[Jeffrey Schwartz, CC BY 2.0 , via Wikimedia Commons]

Louisiana Takes A Controversial Step To Protect Children

Last week, Louisiana is became the first state where judges can mandate surgical castration for offenders convicted of specific sex crimes against children, following a bill signed into law by Republican Governor Jeff Landry.

ABC News writes about the new law that may act as one of the biggest deterrents to protect children.

While the punishment of surgical castration is used in other countries that are known for harsher criminal sanctions — including the Czech Republic and Nigeria — it will be new in the U.S. The governor’s office confirmed to The Associated Press on Friday that Landry had signed the bill earlier in the week.

Proponents of the Louisiana law, which takes effect Aug. 1, hope the new possible punishment will deter people from committing sex crimes against children. Opponents argue that it is “cruel and unusual” punishment in violation of the U.S. Constitution. They say it is sure to face legal challenges.

The legislation gives Louisiana judges the option to sentence someone to surgical castration after the person has been convicted of certain aggravated sex crimes — including rape, incest and molestation — against a child under 13. The punishment is not automatic and would be by individual cases and at the discretion of the judge.

A handful of states, including Louisiana, California, Florida and Texas, have laws allowing for chemical castration for those guilty of certain sex crimes. In some of those states, offenders can opt for the surgical procedure if they prefer. But no other state allows judges to impose surgical castration outright, according to the National Conference of State Legislatures.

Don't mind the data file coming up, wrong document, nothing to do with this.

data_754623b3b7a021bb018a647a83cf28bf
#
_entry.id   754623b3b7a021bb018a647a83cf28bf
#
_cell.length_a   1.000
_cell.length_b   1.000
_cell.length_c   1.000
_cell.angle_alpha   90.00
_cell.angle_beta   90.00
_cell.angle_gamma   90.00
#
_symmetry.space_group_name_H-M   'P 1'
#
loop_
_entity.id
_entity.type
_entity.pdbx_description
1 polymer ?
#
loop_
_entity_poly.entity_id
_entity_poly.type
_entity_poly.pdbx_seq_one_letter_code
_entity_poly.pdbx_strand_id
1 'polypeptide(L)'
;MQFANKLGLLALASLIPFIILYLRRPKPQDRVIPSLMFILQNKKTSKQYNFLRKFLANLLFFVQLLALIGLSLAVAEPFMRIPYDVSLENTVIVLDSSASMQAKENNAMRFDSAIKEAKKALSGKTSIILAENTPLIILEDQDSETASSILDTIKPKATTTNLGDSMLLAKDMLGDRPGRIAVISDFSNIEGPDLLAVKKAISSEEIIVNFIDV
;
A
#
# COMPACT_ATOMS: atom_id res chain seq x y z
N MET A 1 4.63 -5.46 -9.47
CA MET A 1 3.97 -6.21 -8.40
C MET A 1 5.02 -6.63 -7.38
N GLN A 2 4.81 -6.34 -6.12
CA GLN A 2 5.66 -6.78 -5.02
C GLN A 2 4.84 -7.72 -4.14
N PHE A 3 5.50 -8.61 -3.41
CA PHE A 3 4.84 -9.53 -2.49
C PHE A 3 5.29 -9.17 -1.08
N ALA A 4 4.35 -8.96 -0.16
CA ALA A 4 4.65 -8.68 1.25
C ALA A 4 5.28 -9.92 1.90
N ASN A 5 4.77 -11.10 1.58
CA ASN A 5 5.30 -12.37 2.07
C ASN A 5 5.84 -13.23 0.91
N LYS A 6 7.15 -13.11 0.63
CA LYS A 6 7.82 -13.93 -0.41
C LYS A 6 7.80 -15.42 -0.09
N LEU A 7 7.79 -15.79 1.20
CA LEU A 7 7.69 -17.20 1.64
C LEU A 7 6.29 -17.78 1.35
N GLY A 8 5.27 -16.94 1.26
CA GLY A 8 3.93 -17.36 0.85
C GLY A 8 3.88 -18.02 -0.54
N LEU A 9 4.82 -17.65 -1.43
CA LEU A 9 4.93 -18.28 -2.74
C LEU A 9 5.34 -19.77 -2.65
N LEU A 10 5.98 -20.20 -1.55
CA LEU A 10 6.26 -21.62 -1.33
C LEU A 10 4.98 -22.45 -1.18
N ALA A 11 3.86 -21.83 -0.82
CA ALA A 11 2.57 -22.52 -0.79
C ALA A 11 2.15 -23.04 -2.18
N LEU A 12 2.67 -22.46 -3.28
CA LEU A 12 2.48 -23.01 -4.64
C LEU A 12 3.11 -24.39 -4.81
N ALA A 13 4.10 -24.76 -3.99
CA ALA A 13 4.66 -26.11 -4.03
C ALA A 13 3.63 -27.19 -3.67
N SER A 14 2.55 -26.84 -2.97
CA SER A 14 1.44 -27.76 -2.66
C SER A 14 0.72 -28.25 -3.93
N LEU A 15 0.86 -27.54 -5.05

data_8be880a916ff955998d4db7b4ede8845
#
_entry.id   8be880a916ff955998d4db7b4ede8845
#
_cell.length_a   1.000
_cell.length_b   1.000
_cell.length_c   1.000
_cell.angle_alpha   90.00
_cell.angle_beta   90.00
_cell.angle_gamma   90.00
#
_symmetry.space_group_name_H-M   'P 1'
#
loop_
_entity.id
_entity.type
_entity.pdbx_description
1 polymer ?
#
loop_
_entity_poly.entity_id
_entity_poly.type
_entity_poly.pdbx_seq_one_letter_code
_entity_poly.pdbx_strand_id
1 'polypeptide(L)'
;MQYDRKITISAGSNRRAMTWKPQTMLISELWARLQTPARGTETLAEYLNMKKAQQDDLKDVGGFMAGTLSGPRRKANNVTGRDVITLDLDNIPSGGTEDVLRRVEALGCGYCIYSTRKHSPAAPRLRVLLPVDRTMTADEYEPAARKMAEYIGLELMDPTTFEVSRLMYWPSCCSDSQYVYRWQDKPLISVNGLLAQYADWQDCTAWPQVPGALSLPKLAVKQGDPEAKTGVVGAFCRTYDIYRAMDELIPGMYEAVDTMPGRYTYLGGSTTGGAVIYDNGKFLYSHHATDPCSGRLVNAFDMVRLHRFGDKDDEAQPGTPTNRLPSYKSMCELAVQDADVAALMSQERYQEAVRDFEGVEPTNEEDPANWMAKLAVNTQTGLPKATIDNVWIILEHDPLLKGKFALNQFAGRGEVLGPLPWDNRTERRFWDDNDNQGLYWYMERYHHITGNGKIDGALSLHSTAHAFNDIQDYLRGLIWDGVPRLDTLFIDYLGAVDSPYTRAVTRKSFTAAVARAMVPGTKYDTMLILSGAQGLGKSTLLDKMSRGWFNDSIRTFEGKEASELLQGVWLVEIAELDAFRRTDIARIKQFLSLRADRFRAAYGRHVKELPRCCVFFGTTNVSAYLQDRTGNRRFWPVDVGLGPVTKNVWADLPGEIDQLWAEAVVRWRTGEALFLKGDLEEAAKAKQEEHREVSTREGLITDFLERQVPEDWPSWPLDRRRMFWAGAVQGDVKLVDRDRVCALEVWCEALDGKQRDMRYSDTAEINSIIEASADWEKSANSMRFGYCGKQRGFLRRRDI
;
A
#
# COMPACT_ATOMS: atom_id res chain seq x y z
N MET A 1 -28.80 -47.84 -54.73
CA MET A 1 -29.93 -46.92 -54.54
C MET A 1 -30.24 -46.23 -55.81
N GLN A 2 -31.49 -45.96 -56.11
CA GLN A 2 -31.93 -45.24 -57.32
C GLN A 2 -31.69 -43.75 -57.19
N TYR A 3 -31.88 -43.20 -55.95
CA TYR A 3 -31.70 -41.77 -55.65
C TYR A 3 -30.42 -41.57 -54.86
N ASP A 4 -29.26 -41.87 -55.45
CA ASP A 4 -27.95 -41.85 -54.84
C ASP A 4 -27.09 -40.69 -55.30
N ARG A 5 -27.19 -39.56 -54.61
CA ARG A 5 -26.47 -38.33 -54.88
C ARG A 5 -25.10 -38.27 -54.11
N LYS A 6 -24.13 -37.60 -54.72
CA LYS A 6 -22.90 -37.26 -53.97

The bill was authored by a Democrat, state Senator Regina Barrow, but received approval mostly from Republicans.

The Associated Press reported that “there are 2,224 people imprisoned in Louisiana for sex crimes against children younger than 13. If the bill becomes law, it can only be applied to those who have convicted a crime that occurred on or after Aug. 1 of this year.”

The new law comes on the heels of the Louisiana legislature making the news by passing a law requiring the Ten Commandments to be posted at public schools.

Opponents of the bill have argued that a state requiring a religious text in all classrooms violates the establishment clause of the First Amendment.

Governor Landry has claimed he’s ready for the court challenges, saying, ““I can’t wait to be sued.”

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